The Crown Prosecution Service will write to defence teams in cases linked to an unqualified court interpreter so they can consider whether to take further action, the Gazette has learned.

Last week City of London Police reported that Mirwais Patang, 27, of Hillingdon, stole the identity of a court interpreter and provided services to the courts in 140 cases despite having no qualifications to do so. He was sentenced to two years’ imprisonment, suspended for two years, at Southwark Crown Court. He must also complete 300 hours of unpaid work. 

The Ministry of Justice told the Gazette that it has identified all the cases where Patang was booked to provide services. They all took place before July 2016. The CPS will be writing to defence teams in the criminal cases linked to Patang.

Crown Prosecution Service

An MoJ spokesperson said: ‘Since 2016, interpreters have been subject to robust checks on their identity, employment history and qualifications, which are then further scrutinised and quality-assured by an independent contractor.’

The ministry said it has a separate contract with the Language Shop to quality-assure the translation and interpretation service provided under the language services contracts. This includes a rolling audit of language professionals who undertake work on behalf of the MoJ and real-time assessments of interpreters.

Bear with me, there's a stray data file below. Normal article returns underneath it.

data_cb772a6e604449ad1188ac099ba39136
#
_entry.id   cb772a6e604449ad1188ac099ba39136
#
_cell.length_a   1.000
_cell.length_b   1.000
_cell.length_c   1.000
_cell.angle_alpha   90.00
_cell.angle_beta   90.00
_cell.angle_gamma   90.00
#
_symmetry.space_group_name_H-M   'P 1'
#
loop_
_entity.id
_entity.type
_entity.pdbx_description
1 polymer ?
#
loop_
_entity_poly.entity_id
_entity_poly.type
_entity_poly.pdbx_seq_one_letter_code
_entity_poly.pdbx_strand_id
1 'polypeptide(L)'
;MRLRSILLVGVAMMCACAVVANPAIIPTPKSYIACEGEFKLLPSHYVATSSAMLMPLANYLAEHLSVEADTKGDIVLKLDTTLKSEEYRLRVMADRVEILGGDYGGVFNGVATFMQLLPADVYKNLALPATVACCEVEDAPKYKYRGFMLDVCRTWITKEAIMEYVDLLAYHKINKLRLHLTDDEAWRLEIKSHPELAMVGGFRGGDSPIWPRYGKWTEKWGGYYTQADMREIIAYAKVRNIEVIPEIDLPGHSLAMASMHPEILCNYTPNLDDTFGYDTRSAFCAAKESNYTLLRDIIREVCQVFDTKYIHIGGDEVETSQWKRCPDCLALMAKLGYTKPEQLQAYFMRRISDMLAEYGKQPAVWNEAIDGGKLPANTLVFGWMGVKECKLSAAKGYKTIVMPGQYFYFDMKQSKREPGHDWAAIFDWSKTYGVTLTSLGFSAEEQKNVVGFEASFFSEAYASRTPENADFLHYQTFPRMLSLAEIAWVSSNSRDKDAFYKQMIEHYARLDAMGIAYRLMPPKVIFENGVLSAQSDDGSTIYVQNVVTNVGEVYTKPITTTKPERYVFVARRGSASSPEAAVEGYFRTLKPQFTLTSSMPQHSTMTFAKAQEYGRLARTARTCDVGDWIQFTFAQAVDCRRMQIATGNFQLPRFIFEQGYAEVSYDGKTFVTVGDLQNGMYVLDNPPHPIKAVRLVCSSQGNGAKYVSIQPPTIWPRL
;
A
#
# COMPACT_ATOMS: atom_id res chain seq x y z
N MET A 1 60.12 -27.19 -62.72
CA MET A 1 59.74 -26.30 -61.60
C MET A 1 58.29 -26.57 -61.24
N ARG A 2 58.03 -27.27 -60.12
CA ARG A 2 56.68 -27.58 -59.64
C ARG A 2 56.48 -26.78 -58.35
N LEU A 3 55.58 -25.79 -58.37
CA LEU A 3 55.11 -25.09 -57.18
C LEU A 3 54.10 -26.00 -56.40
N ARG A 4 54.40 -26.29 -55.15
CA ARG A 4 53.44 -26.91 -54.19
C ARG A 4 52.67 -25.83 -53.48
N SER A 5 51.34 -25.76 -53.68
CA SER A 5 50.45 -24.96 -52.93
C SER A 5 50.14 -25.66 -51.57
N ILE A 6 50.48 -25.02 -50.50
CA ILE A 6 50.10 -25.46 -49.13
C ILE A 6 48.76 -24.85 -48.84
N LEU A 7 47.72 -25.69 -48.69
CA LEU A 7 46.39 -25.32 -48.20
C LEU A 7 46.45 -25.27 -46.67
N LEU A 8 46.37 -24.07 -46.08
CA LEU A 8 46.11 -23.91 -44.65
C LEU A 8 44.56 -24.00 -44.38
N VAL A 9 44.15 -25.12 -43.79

Meanwhile, the National Register of Public Service Interpreters (NRPSI), an independent, voluntary regulator, has written to the ministry with its concerns and recommendations. The NRPSI was set up in 1994 following a recommendation by the Runciman Royal Commission on Criminal Justice.

A national register of the highest qualified interpreters has existed for 27 years; more than 90% of those registered are qualified to honours degree level (level 6) or above in the skills required to work in a public service setting.

NRPSI is calling for interpreters already registered with the national register to be used by the criminal justice system. Its letter also proposes extending the registration and regulation process to public service interpreters at levels 3 and 4 to stabilise ‘what seems to be a “Wild West” situation where bilinguals with absolutely no training are entering the ecosystem and then being used in public service interpreting roles for which they are not trained, qualified and do not have the experience’.